Isabelle Fortaleza-Tan, Newspaper Editor-in-Chief
High school: for four years, it’s the place where friendships are made, strengthened, and tested; where passions are developed and explored. Many join clubs. Some join sports. Freshman year is your blank slate. Whether you become the acclaimed thespian, the heroic varsity sports star, or the brilliant science wiz— the story is yours to write. 180 days a year, rain or shine, excited or exhausted, students make their way up the hill of GSIS’ entrance to start a brand new day. At the start of high school, the thought of walking through GSIS corridors for the final time seems distant and obscure— for our seniors, this is the reality they have to face.
For seniors like Joseph Park and Matthew Lee, this year marks their 10th year at GSIS. Over the course of their time here, they got to watch different batches of teachers and students wade in and out of the school and witness GSIS evolve into the place it is today.
Joseph says, “Now that I think about how the school was when I was little, I can definitely remember it being a much newer school. By that, I mean that GSIS was founded not too long before my first year here. Because of this, I would say GSIS had less variety back then. For example, I remember, as an elementary student, being very distant from the students and teachers that were just a grade or two above me. By the time I entered middle school, I really only knew one upperclassman who was about 3 to 4 years older than me. Even in 9th grade, sports and clubs were mostly run by the seniors or juniors. As a freshman, I couldn’t even imagine trying to get close with them.”
He continues, “However, I think GSIS developed with me. I found that, as the years progressed, there were more opportunities to remove the gap between grade levels. As a senior now, I’m glad I know many juniors, sophomores, freshmen, and even 8th graders. I also know that some other people in our grade are close to Ms. Yoder thanks to Volleyball. The concept of being close with an elementary teacher is something I wouldn’t have imagined happening ever.”
Once the seniors have moved on and found their new places in the world, they’ll find themselves reminiscing about different parts of the GSIS community. As the theater department’s stage manager, Matthew Lee dedicated most of his time working on the school’s theater productions. Matthew says, “I have been involved in the school’s plays for all of my high school years. Working as a part of the production crew has helped me gain leadership skills and a sense of accomplishment. I was also able to gain so many new friendships in the theater community. Since drama was a big part of my high school career I will miss it so much. It’s what I will miss most about GSIS.”
Daniel Jeon says, “I’ll definitely miss GSIS’ tight-knit community. Everyone is accepted and it molds to fit everyone. I’ll also miss the relationships students and teachers get to build here. Class times are still class times, there’s still that teacher-student dynamic. However, outside of class times, it becomes more of a mentor-mentee relationship— teachers are actually our friends. Vulnerability is promoted. They’re willing to listen to our problems and give us advice because they actually care about all of the kids. That’s pretty special.”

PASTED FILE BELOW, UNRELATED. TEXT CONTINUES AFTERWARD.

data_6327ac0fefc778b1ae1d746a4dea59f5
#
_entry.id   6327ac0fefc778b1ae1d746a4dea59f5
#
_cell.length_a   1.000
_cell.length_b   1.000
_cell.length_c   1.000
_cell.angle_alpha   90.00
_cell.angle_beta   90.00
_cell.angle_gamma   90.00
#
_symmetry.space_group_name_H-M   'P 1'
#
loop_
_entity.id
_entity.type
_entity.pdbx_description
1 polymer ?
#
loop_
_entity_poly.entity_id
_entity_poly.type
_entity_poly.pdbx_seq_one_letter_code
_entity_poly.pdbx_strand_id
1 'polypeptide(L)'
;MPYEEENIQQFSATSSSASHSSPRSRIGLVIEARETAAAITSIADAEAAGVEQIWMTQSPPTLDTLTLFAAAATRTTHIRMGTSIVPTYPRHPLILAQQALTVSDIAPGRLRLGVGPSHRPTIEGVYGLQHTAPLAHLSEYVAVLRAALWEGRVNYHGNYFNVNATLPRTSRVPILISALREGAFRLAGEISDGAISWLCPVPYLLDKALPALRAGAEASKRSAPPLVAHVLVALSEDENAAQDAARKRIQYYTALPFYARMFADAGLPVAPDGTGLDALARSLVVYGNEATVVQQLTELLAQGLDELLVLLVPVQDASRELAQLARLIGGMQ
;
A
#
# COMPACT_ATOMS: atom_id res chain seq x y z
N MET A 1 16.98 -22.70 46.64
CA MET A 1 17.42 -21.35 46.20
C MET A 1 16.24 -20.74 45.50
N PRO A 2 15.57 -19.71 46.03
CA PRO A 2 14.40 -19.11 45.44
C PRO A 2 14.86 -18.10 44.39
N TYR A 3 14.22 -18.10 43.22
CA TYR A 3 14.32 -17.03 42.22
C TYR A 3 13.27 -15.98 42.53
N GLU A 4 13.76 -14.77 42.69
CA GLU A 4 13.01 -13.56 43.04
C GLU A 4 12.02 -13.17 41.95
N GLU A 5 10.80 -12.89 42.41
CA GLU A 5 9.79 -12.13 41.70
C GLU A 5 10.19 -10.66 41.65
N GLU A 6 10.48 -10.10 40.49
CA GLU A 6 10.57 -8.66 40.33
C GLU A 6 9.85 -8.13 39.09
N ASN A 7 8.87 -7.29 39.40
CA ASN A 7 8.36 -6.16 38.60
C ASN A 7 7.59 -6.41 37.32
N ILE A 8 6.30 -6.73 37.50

The end of high school signifies the start of adulthood— which can both be scary and exciting. Sarah Kim says, “I have mixed feelings about graduating and I’m sure a lot of my classmates will feel the same way- sad to leave but excited for the next chapter. First of all, I can’t believe my 4 years at GSIS have gone by so fast. As college is where I will be able to pursue my passions, I’m excited to move on to my next chapter,” she continues, “However, I’ll miss my GSIS community. I already miss being a high school student… I feel really sad about leaving. I’ll cherish the small talks I had with teachers, the hugs and warm greetings from underclassmen, watching my peers goofing around in the halls and classrooms, playing sports as a team, and having deep talks with upper and underclassmen.”
After four years of high school, the seniors got to learn a lot about themselves, their passions, and life in general. Some have sage advice to impart to underclassmen and the rest of the GSIS community.
Evelyn Kim says, “My best advice is to live with ‘no regrets’. I definitely regret not putting that as my senior quote— but that’s beside the point. Mistakes and hardships are a part of life. By “regretting” the choices that you make, you end up tunnel-visioning on things that you can’t change. Learn and move on. At the end of the day, your attitude is the only thing within your control.”
As the seniors graduate today, their absence for the following final weeks of school will be felt in the GSIS community. Many sports teams lose their captains. Clubs have lost their leaders. Underclassmen lose their older senior buddies. Teachers’ classrooms and hallways suddenly feel a tiny bit lonelier— definitely a lot quieter.
Teachers who have taught the seniors for multiple years got to witness the students blossom and mature as learners and as adolescents. Ms. Porter, the seniors’ biology teacher, has a lot to say about the graduating class, “I am so happy to have come to GSIS in time to teach the class of 2022. Even though I’ve only been here two years, they have made such a significant impact on me as a person and as a teacher. They are such a passionate, athletic, creative, and unique group of students and I’m lucky to have been their teacher. To my seniors: the school will feel emptier without you here, but the world will be fuller with you in it, thank you for everything you’ve done for me and for the school.”